For the first time in sixteen years, the campaign trail of the New Patriotic Party (NPP) shook the foundations of Wa, the Upper West regional capital, with a rally held at Timdamba JHS park.
The rally, which attracted a large crowd, also ignited the hitherto low key political activity in the region. Close to an hour after the rally, Wa experienced one of its worst vehicular traffic jams, especially between the roads from the Wa central market traffic lights through to the junction linking the main Wa-Kumasi road.
Around 12 noon, supporters of the NPP and other sympathisers clad in the party colours, could be seen in almost every part of the municipality, many of them on motorcycles.
Others sat on top of vehicles with blaring music and danced through the principal streets to the rally grounds where they waited anxiously for the flag bearer and his running mate.
Then came the moment they were all waiting for, when Nana Akufo-Addo, followed by his running mate, Dr Mahamudu Bawumia, drove in open top vehicles with smiles on their faces as they waved to the cheering crowds.
After a brief Muslim prayer, the Wa Municipal Chief Executive, Mr Mohamadu Abdul Aziz, set the ball rolling and told the supporters why they had gathered there and why they should vote for the NPP on December 7, 2008.
A Minister of State at the Office of the Attorney General and parliamentary candidate for the NPP in the Lawra/Nandom Constituency, Mr Ambrose Dery, educated the crowd on the ballot paper.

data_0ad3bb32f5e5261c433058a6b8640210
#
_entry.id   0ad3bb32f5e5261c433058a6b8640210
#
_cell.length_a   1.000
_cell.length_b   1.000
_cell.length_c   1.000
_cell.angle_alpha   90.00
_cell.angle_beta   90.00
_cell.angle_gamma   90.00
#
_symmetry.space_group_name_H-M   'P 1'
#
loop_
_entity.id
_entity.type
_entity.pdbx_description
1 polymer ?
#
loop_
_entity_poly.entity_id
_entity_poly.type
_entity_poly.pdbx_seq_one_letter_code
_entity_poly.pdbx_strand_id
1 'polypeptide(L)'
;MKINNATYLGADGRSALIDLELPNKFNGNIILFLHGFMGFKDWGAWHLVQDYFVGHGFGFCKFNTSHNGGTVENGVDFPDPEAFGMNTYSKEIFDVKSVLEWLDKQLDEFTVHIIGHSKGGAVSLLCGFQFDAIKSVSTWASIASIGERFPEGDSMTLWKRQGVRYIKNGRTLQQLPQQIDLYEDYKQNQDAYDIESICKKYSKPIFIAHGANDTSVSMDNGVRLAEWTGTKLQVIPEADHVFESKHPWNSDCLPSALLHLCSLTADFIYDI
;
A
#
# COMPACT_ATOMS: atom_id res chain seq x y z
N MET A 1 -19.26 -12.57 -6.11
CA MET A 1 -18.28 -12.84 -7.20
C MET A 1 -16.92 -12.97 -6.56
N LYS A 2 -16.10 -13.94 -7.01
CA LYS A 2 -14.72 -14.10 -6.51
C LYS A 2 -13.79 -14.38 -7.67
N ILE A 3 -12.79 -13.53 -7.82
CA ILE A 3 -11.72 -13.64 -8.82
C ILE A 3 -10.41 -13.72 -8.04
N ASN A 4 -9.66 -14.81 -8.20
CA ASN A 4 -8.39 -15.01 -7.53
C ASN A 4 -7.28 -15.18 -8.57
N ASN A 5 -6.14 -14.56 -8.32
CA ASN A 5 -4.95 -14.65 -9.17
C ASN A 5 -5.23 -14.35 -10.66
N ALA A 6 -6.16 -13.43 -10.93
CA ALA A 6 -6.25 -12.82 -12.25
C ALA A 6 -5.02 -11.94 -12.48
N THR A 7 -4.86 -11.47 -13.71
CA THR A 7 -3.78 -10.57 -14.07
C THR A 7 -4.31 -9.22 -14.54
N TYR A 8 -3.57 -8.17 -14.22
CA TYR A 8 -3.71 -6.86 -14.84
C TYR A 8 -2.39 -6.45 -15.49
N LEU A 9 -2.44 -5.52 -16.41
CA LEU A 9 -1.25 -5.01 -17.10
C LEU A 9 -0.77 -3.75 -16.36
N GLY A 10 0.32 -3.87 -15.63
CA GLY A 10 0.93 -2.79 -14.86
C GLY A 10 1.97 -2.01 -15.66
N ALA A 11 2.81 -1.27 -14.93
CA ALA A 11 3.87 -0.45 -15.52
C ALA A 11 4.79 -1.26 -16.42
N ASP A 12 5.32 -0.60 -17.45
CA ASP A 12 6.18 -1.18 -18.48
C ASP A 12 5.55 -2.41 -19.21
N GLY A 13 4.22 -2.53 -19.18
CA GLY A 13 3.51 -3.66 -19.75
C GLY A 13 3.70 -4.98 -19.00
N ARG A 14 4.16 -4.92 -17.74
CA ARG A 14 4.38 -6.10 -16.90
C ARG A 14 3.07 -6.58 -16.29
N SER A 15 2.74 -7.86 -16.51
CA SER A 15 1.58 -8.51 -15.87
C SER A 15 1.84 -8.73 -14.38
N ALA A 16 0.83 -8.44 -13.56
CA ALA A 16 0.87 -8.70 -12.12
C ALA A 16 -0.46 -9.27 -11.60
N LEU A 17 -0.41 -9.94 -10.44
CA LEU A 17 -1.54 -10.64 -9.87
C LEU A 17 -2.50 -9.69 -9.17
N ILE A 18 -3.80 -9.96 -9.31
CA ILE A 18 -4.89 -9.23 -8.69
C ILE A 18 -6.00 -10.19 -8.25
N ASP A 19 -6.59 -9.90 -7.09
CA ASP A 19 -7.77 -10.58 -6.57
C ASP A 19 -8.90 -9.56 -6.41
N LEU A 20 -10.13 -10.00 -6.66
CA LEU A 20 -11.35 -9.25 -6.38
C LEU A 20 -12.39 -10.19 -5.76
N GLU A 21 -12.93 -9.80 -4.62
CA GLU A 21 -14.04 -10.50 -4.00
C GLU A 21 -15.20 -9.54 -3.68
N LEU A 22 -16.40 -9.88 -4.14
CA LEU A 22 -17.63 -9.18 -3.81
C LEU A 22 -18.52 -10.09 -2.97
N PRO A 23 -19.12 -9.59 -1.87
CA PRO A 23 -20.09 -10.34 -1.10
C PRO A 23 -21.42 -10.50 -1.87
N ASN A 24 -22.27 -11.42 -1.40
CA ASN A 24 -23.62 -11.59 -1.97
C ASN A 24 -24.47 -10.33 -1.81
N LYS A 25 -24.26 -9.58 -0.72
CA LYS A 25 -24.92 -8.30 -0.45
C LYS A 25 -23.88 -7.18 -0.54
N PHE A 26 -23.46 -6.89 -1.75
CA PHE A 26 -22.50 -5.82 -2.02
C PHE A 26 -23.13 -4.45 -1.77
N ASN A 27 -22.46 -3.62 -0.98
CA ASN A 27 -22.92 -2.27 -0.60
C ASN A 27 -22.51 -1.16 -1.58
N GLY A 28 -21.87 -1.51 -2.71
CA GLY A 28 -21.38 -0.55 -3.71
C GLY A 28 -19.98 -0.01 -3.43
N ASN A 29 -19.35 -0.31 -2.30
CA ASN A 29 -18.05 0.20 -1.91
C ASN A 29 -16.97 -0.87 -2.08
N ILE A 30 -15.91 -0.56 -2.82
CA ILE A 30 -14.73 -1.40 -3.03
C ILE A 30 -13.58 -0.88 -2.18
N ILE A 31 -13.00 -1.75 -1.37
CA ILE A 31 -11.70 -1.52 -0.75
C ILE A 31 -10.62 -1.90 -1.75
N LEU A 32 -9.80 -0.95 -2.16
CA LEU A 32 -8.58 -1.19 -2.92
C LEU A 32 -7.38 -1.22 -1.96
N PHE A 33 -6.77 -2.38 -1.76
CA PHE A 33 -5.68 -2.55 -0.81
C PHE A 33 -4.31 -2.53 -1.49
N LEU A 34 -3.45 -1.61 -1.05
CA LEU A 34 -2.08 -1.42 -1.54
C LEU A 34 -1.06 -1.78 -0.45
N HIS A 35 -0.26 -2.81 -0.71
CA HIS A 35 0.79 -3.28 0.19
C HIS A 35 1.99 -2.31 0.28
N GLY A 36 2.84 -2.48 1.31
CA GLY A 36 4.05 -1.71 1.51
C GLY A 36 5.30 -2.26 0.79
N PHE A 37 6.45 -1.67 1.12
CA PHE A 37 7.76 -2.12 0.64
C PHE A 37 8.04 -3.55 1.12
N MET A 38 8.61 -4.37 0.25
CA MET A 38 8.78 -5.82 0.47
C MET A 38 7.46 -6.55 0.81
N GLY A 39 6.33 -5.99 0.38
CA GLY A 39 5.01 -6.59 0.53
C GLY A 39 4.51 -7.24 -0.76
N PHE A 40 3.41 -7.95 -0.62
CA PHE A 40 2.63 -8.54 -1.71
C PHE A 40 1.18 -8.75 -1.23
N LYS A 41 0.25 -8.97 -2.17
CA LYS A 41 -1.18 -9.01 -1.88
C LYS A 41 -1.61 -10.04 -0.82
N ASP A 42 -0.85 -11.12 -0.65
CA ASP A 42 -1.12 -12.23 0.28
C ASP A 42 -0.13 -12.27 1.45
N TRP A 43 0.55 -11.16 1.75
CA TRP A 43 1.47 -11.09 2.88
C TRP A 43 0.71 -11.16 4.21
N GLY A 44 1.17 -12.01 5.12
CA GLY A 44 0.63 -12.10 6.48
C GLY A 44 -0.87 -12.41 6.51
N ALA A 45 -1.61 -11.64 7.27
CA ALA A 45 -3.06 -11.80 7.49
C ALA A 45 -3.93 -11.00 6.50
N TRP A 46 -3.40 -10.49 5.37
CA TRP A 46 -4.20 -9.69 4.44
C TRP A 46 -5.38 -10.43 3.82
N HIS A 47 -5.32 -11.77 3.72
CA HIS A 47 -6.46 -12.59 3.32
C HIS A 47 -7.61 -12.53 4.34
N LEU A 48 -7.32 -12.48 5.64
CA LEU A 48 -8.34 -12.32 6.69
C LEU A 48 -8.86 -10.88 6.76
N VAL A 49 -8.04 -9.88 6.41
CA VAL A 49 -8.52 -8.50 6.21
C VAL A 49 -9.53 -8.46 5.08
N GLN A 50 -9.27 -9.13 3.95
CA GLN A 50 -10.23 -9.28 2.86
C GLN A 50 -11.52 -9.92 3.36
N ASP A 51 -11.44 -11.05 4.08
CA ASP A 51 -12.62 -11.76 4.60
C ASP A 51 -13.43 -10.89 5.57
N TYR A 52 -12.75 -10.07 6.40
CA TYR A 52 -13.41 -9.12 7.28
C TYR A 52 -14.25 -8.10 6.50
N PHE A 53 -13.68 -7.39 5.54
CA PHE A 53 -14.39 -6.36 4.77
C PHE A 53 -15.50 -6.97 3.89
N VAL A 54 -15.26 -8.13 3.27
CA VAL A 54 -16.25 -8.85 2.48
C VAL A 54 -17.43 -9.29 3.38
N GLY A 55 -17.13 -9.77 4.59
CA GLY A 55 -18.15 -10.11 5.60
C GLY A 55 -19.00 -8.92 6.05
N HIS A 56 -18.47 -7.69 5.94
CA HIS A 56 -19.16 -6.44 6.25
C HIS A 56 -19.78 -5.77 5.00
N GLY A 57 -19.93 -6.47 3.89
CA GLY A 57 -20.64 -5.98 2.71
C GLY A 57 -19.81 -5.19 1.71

He said the NPP is number one on the ballot paper and that they must be vigilant and always look out for the elephant emblem.
The crowd roared when Nana Addo Dankwa Akufo-Addo preceded his speech with some youthful dance. He stressed the need for all to guard the peace the country was enjoying.
He said politics and elections were about different ideologies and choices and not about war and, therefore, as pacesetters in violence-free democratic elections on the continent there was the need to prove to the entire world that Ghana could also hold democratic elections devoid of violence.
He reiterated his resolve to improve conditions through the Northern Development Authority, which would be supported with seed money of one billion cedis.
This, he said, was the only way to bridge the widening development gap between the north and the south which had compelled most of the youth from the north to migrate to the south to seek non-existing jobs.
Nana Akufo-Addo addressed a similar rally at Tumu in the Sissala East District.
Story by George Folly Quaye
& Chriss Nunoo